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It was a whole new ballgame, but did we learn how to play?

September 7, 2011

Gail introduced me to Rick Reilly when we were in college, and I have been in love ever since! He is an author and has a column in Sports Illustrated and has put out a number of books. He is so good, I even have my Dad hooked on reading his stuff! He has a couple pieces that are my all-time favorites and this one below is one of them. It’s A Whole New Ballgame ran two to three weeks after the September 11th attacks and it sums up how so much of the country felt at the time. The part that makes me sad ten years later is how we as American society didn’t really live up to the potential before us when it comes to supporting one another. There was a story on the news earlier this week about how the NFL (or some group) is going to start cracking down on fans that get into fights or brawls in the stadium during football games… why are we fighting each other? So I look at this article as a beautiful idea of what we could have done, and I hope that maybe we do get to treating each other like that, with kindness and support, more in the future….

It’s a Whole New Ballgame

Rick Reilly, The Life of Reilly

Posted: Wednesday September 26, 2001 6:47 PM

I guess this is where I’m supposed to say that sports are pointless now, as useless as a doily on an aircraft carrier. But that’s not how I feel. Actually, I think that sports can be more important than ever in gluing us back together.

Let’s hope, now that sports are in perspective, we keep them there. No more of those celebration riots or naming your kid Sosa or breaking up with your fiancée over the infield-fly rule. Sports can be smaller now, purer, the dessert cart on the menu of life, not the whole meal.

We’re all in this together, so let’s hope taunting becomes extinct. And booing and clipboard-smashing and head-hunting. Let’s hope the terrorists’ attacks will put an end to the look-at-me chest thumps after a two-yard gain. Pal, unless you went up a flaming skyscraper when the rest of the world was coming down, we don’t want to hear about it.

Let’s hope television stations start showing the playing of The Star-Spangled Banner again. They can run another Crazy Eddie Stereorama Blowout ad some other time. Also, is it too much to ask our athletes to stop scratching, spitting and jogging in place during the anthem?

Let’s hope Upper Deck comes out with a line of fireman and policeman trading cards. O.K., I’ll give you two Mark McGwires and a Roger Clemens for one Father Judge, deal?

Let’s hope professional athletes learn something from six-year-old soccer players and shake hands with one another after games, win or lose. Hell, make a human tunnel if you want. Orange slices for everybody.

Let’s hope the first golf commentator to call a putt “courageous” gets his mousse taken away for a month.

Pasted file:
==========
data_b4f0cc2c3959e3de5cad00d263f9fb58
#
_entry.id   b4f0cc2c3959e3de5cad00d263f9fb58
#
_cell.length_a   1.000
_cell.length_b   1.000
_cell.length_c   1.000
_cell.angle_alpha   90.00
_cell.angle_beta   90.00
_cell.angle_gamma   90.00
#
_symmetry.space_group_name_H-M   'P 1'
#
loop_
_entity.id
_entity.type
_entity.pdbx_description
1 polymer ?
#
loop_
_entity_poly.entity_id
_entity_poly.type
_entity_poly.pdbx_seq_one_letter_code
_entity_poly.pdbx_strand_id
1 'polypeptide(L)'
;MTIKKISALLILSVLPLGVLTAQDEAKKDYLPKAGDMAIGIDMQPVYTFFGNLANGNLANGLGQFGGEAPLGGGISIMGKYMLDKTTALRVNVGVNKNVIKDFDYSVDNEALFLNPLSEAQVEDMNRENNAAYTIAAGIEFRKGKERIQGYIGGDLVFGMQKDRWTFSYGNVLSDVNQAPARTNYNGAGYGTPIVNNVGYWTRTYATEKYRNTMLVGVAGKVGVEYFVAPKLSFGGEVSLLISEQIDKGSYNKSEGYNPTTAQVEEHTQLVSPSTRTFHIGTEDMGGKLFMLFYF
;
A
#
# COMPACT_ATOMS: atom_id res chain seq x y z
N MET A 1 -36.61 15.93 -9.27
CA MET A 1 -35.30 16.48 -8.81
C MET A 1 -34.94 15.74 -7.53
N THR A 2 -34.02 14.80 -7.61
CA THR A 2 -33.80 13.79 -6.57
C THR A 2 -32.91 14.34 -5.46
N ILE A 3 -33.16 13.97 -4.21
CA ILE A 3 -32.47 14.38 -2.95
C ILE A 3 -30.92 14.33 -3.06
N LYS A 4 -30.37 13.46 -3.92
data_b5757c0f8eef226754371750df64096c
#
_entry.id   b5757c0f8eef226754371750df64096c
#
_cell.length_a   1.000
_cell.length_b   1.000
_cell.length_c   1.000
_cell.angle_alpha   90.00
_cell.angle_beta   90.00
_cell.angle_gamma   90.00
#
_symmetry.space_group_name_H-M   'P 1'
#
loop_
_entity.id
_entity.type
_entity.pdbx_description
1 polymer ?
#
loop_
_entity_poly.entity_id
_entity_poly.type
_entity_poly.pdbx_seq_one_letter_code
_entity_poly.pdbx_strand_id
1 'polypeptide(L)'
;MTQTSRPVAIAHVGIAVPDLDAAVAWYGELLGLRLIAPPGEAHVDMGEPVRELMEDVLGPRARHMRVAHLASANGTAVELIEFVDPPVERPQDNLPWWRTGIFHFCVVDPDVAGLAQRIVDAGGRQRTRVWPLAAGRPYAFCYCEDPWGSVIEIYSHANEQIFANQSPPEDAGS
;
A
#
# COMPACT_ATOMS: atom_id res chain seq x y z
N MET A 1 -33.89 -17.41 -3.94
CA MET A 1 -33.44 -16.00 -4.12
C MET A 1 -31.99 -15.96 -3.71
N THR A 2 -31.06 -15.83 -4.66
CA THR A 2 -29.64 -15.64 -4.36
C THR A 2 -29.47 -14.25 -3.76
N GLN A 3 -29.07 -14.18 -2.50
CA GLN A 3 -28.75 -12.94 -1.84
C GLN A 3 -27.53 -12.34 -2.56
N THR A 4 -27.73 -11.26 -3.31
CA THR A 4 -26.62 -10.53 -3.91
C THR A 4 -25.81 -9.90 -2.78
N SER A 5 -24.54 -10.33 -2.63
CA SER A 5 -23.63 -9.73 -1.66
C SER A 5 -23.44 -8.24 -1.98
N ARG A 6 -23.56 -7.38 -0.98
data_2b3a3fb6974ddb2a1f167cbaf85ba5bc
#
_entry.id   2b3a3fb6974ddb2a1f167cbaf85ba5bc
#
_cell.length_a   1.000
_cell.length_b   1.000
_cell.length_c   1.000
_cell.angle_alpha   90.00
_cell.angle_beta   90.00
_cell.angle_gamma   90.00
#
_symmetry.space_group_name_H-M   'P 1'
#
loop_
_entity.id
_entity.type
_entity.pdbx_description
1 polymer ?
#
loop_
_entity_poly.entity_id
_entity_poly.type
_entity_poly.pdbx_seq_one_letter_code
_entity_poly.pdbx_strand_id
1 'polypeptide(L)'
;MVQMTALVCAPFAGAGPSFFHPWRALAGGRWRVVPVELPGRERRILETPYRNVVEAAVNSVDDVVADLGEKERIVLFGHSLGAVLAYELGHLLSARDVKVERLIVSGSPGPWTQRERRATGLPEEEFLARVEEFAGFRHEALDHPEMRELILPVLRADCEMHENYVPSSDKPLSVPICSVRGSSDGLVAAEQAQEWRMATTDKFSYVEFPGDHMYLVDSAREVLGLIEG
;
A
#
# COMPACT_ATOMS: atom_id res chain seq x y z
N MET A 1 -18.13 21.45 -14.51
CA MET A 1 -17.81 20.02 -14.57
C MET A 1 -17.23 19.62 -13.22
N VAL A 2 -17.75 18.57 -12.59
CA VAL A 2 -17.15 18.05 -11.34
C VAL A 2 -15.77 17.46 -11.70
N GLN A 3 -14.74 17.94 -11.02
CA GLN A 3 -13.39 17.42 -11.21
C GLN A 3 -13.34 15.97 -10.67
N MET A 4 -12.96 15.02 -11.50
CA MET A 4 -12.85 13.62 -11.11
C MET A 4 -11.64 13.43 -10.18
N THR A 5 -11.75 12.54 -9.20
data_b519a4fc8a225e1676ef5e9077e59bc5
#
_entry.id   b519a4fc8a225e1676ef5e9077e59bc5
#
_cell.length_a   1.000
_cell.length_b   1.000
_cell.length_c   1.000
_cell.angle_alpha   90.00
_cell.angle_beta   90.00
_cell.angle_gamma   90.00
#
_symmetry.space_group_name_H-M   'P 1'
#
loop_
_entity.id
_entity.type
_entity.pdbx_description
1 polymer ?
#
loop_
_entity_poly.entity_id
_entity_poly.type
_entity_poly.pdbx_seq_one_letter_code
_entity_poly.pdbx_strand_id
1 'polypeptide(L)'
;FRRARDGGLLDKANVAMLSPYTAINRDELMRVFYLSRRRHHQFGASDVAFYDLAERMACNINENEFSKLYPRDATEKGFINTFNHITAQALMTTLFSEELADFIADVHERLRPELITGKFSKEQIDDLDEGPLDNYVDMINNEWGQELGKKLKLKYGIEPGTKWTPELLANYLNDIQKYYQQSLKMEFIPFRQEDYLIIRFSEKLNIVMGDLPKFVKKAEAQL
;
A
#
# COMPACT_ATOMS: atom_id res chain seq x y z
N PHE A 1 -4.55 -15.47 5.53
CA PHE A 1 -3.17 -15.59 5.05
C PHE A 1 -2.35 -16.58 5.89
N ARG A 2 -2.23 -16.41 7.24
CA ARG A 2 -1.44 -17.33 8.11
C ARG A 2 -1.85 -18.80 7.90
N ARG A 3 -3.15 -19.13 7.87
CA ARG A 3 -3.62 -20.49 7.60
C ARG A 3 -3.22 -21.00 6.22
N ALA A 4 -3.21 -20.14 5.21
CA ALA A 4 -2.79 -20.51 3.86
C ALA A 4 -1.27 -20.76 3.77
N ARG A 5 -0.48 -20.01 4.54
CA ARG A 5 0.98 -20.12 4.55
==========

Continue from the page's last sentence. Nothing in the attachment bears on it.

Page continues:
Let’s hope Soldier Field stays Soldier Field, instead of becoming Samsung Stadium or Volkswagen Presents Soldier Field. Philadelphia is planning to build a new baseball park. Instead of another Pepsi Place or Conglomerate.com Stadium, how about Freedom Park?

Now that the World Series could run into November, when it’s going to be colder than the smile on a DMV clerk, how about we finally move the games back to the afternoon, so our kids can watch them? Another thing: I don’t care how baseball does it — whether the players have to settle for one less Benz or the owners for one less Lear — but let’s skip the strike this time around. Baseball has a duty to play.

It’s hard to believe these words are coming out of my mouth, but it’d be sweet if we could have another Subway Series, just for the sheer joy it would bring New Yorkers. I’m a changed man. I love Yankees fans now. Please, put a hair in my soup. Grunt directions at me. Sell me rings that turn my fingers green. I know who you really are underneath. By the way, you think John Rocker knows now, too?

Whatever madness has overcome our athletes, let’s hope it’s permanent. In the worst of times they’ve suddenly been at their best, helping in soup lines, lugging water bottles, visiting hospitals. It’s so nice to see them at blood drives, fund-raisers and free autograph sessions instead of at Gold Club arraignments. Keep it up, fellas, and we’re going to have to see some I.D.

Let’s hope Michael Jordan brings the goose bumps with him again. And this time, may he bring his social conscience. He’s been invisible through all this. Right now people are depressed, out of work and skittish. This comeback is no longer just about him. It’s about the joy and unity he can bring. We need him out front, leading and unafraid.

Let’s hope everybody starts pulling hard for Army, Air Force and Navy. They’ve got a huge road game coming up.

Let’s hope we all go out to the ballyards more than ever. Yeah, our fanny packs will be checked and the bomb dogs will smell us, and there will be no-fly zones above stadiums, but don’t be intimidated. The ballyards are America’s stage now.

Somewhere, in some little bunker, the phlegmwad that started all this will be turning on his little TV, wanting to see a country full of smoke and rubble and tears. Let’s give him packed stadiums full of cheers and hugs and song.

Then let’s find the son of a bitch and run the Grambling band over him a few thousand times.

Issue Date: Oct. 1, 2001

You can find the article online here: http://sportsillustrated.cnn.com/inside_game/magazine/life_of_reilly/news/2001/09/26/life_of_reilly/

And we did get that little phlegmwad 🙂 

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